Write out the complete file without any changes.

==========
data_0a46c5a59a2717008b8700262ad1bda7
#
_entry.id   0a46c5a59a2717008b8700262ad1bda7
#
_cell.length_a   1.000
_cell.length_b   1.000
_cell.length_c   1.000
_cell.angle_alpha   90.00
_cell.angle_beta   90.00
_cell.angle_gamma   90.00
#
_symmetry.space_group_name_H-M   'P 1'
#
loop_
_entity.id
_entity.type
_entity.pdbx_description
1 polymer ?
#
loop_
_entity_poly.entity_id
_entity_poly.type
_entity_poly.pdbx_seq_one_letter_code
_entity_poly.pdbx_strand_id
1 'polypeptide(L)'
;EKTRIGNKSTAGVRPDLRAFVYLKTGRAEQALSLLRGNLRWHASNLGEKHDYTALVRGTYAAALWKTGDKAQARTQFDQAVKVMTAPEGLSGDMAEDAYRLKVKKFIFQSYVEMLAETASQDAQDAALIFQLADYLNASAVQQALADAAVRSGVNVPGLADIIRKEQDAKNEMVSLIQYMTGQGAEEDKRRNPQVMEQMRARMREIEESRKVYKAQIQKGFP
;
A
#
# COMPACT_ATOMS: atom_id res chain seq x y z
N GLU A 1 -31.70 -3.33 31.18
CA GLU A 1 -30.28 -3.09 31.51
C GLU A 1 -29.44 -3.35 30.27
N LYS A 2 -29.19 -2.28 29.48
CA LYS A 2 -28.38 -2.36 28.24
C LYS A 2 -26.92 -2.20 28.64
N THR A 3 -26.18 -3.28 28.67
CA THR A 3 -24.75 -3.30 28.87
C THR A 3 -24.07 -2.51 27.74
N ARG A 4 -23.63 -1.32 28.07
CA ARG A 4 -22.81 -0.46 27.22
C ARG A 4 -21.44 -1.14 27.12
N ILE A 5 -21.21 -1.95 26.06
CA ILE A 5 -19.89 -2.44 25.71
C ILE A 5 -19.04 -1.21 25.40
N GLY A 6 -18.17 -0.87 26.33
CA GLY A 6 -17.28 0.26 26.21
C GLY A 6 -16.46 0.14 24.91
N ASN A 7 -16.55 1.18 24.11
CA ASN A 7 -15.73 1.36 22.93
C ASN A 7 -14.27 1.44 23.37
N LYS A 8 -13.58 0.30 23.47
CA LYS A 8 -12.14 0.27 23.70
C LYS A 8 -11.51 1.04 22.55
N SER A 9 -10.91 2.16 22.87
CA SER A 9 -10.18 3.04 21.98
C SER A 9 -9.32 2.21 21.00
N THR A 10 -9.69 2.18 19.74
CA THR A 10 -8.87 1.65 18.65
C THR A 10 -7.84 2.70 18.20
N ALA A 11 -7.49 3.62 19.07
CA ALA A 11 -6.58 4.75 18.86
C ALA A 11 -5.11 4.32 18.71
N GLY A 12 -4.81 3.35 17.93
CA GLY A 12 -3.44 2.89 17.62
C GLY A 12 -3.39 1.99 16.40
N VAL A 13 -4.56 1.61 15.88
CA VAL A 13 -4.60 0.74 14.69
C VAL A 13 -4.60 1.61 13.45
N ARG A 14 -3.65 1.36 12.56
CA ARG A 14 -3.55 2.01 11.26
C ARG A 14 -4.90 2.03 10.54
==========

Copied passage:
data_0a46c5a59a2717008b8700262ad1bda7
#
_entry.id   0a46c5a59a2717008b8700262ad1bda7
#
_cell.length_a   1.000
_cell.length_b   1.000
_cell.length_c   1.000
_cell.angle_alpha   90.00
_cell.angle_beta   90.00
_cell.angle_gamma   90.00
#
_symmetry.space_group_name_H-M   'P 1'
#
loop_
_entity.id
_entity.type
_entity.pdbx_description
1 polymer ?
#
loop_
_entity_poly.entity_id
_entity_poly.type
_entity_poly.pdbx_seq_one_letter_code
_entity_poly.pdbx_strand_id
1 'polypeptide(L)'
;EKTRIGNKSTAGVRPDLRAFVYLKTGRAEQALSLLRGNLRWHASNLGEKHDYTALVRGTYAAALWKTGDKAQARTQFDQAVKVMTAPEGLSGDMAEDAYRLKVKKFIFQSYVEMLAETASQDAQDAALIFQLADYLNASAVQQALADAAVRSGVNVPGLADIIRKEQDAKNEMVSLIQYMTGQGAEEDKRRNPQVMEQMRARMREIEESRKVYKAQIQKGFP
;
A
#
# COMPACT_ATOMS: atom_id res chain seq x y z
N GLU A 1 -31.70 -3.33 31.18
CA GLU A 1 -30.28 -3.09 31.51
C GLU A 1 -29.44 -3.35 30.27
N LYS A 2 -29.19 -2.28 29.48
CA LYS A 2 -28.38 -2.36 28.24
C LYS A 2 -26.92 -2.20 28.64
N THR A 3 -26.18 -3.28 28.67
CA THR A 3 -24.75 -3.30 28.87
C THR A 3 -24.07 -2.51 27.74
N ARG A 4 -23.63 -1.32 28.07
CA ARG A 4 -22.81 -0.46 27.22
C ARG A 4 -21.44 -1.14 27.12
N ILE A 5 -21.21 -1.95 26.06
CA ILE A 5 -19.89 -2.44 25.71
C ILE A 5 -19.04 -1.21 25.40
N GLY A 6 -18.17 -0.87 26.33
CA GLY A 6 -17.28 0.26 26.21
C GLY A 6 -16.46 0.14 24.91
N ASN A 7 -16.55 1.18 24.11
CA ASN A 7 -15.73 1.36 22.93
C ASN A 7 -14.27 1.44 23.37
N LYS A 8 -13.58 0.30 23.47
CA LYS A 8 -12.14 0.27 23.70
C LYS A 8 -11.51 1.04 22.55
N SER A 9 -10.91 2.16 22.87
CA SER A 9 -10.18 3.04 21.98
C SER A 9 -9.32 2.21 21.00
N THR A 10 -9.69 2.18 19.74
CA THR A 10 -8.87 1.65 18.65
C THR A 10 -7.84 2.70 18.20
N ALA A 11 -7.49 3.62 19.07
CA ALA A 11 -6.58 4.75 18.86
C ALA A 11 -5.11 4.32 18.71
N GLY A 12 -4.81 3.35 17.93
CA GLY A 12 -3.44 2.89 17.62
C GLY A 12 -3.39 1.99 16.40
N VAL A 13 -4.56 1.61 15.88
CA VAL A 13 -4.60 0.74 14.69
C VAL A 13 -4.60 1.61 13.45
N ARG A 14 -3.65 1.36 12.56
CA ARG A 14 -3.55 2.01 11.26
C ARG A 14 -4.90 2.03 10.54